CES 2020, A Post-Mortem: Part One

  • by , Op-Ed Contributor, January 16, 2020
The week after CES, for those of us who attended, is a bit like the aftermath of a powerful energy drink: it's incredibly invigorating at the time, and then reality sinks in again on Monday with a thump. How do we make sense of -- and practically apply -- what we have seen and learned?

One of the big questions coming out of CES is which innovations will scale and have enough sustainable consumer interest. The next logical question is which consumers will adopt the new technologies the fastest.

An enduring assumption for technological innovation is that the earliest adopters tend to be young, affluent males. After spending two years leading tours on the floor of Tech West and Eureka Park, I noticed there were some real differences in generations and genders when it came to response to new technologies, and that I needed data to prove out the anecdotes that I heard on the floor.

This year, we partnered with consumer insights platform Perksy to get an in-the-moment read of which innovations appeal most to Generation Z and Millennials.



One of the challenges with doing this kind of research with younger generations is that you need to express innovation in a relatable way to get a fast, engaged response.

Perksy, with its gamified mobile app that rewards users for answering questions, gave us a way to read the zeitgeist in 48 hours, fielded and analyzed over this past weekend. Some elements of this survey we fielded in 2019 as well, so we have established benchmarks as to how this space is evolving.

First, it's important to understand how the generations view technology generally before we get into what interests them specifically.

Millennial males are the self-described geeks, with a full 42% identifying as "super into" technology. Conversely, Millennial females are the least into technology, with a full third saying they are somewhat interested or not at all interested.

Here’s what interests me: Generation Z females are much more interested in technology than their older female counterparts, with 77% of that group interested or super interested, versus 65% for Millennial females. This is a much bigger gap than in the male cohort.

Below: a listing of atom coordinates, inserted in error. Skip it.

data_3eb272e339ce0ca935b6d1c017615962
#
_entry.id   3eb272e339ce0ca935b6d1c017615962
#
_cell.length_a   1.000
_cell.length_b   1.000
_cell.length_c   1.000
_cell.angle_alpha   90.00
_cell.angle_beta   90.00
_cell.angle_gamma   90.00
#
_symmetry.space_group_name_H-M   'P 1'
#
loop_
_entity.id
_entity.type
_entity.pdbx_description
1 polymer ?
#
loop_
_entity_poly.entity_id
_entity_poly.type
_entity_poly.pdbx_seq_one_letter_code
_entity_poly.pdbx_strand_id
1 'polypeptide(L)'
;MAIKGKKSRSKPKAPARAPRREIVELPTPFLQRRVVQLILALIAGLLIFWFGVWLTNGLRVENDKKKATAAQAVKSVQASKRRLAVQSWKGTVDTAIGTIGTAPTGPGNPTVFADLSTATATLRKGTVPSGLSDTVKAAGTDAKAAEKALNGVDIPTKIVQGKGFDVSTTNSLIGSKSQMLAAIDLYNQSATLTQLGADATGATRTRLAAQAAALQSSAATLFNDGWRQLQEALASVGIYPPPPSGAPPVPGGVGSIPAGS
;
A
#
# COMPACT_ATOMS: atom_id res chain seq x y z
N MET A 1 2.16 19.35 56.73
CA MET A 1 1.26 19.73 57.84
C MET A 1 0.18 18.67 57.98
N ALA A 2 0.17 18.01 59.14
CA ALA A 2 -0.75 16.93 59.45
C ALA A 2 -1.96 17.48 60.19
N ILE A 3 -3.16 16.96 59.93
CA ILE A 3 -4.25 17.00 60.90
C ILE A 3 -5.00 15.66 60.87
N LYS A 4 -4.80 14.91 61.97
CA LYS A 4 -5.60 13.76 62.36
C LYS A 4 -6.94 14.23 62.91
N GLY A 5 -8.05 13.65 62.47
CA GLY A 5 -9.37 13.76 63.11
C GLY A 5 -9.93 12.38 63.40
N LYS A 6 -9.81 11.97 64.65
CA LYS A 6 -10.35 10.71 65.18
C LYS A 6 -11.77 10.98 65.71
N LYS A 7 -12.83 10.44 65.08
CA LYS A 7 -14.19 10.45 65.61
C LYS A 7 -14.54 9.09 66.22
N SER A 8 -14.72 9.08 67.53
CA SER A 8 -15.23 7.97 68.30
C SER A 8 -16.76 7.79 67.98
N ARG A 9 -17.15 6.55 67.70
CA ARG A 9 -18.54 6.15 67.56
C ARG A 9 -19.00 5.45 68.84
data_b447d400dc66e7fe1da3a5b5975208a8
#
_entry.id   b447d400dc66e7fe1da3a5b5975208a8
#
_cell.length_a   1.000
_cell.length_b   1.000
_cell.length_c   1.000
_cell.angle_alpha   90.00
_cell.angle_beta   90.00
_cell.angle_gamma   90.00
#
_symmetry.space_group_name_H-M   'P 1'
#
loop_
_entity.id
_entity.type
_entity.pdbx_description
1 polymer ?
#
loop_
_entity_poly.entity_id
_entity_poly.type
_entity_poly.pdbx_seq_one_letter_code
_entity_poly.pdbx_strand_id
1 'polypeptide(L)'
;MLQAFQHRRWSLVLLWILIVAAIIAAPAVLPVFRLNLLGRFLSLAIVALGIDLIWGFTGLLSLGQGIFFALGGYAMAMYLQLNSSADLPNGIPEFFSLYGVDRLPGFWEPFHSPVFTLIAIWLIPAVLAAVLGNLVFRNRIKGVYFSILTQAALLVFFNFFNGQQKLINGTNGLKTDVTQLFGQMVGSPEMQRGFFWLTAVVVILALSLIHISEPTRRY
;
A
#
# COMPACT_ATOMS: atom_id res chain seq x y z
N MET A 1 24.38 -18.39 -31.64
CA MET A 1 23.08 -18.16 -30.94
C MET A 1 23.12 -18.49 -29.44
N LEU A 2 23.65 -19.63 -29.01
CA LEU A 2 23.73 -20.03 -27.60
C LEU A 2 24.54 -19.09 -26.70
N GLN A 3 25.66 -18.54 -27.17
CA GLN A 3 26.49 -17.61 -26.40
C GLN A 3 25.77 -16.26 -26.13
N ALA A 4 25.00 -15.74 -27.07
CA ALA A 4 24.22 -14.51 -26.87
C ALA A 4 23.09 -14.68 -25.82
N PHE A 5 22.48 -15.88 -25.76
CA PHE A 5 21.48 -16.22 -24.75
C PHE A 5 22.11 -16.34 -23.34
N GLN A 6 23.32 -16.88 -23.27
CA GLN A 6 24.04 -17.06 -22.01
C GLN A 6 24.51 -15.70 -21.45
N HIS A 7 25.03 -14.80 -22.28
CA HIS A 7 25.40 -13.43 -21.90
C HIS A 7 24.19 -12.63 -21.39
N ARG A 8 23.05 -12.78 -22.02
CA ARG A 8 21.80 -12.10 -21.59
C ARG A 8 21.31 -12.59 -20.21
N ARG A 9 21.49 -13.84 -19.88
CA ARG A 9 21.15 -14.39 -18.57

Now on to the innovations. We asked the group what they would like to try and what they had no interest in trying. The top innovations coming out of CES were self-driving cars, high-definition televisions like 8K TVs, sleep technology and smart appliances.

Gender and generational differences tell a more interesting story. It seems the male cohorts are out to prove stereotypes correct, with big TVs, self-driving cars and haptic gaming suits being the innovations in which they are most interested.

For the female cohorts, sleep and smart appliances are king.

Millennial females, who tend to be not that interested in technology generally, are really interested in smart appliances (65%) and sleep technology (61%). This is a shining example of a data point that validates what I heard on the floor of CES. Innovations like Sleep Number's smart temperature-controlled biometric-monitored bed have a definite market with Millennial women.

What technologies didn't appeal? For all the noise on foldable phones, this doesn’t seem to resonate across the generations or genders. The other innovations that didn’t appeal are decidedly futuristic.

Technologies that use brainwaves for an interface are really unappealing -- 43% of Millennials would never try it, versus 32% of Gen Z.

However, the innovation that both generations reject the most significantly are companion robots/robots in the home, with 46% of Millennials and 42% of Gen Z “just saying no” to the cute little robots we saw on the floor, like the Lovot from Japan. These high rejection numbers trace mostly to female respondents, and they are exactly in line with our numbers from last year’s survey.

Stepping back from the data, a few things are clear: there is no "one size fits all" stereotype of the early adopter. For each nascent technology, the generational and gender appeal varies greatly.

Another truism is that both generations are attracted to technologies that are mature variations of the familiar -- with the exception of foldable phones.

Lori Schwartz of StoryTech, who has seen many CES shows, noted: “I think lifestyle tech is really challenging the stereotypical concept of an early adopter. We now have to think about consumer segments by technographics rather than demographics. The AARP Lab is a perfect example of this.”

How can innovators -- and marketers -- gauge the right generational and gender appeal going forward?

Part Two of our report explores the different attitudes to algorithms, assistants, AI and data to complete the picture.

In the meantime, just remember: no one likes robots. Unless they’re on an 8K TV.

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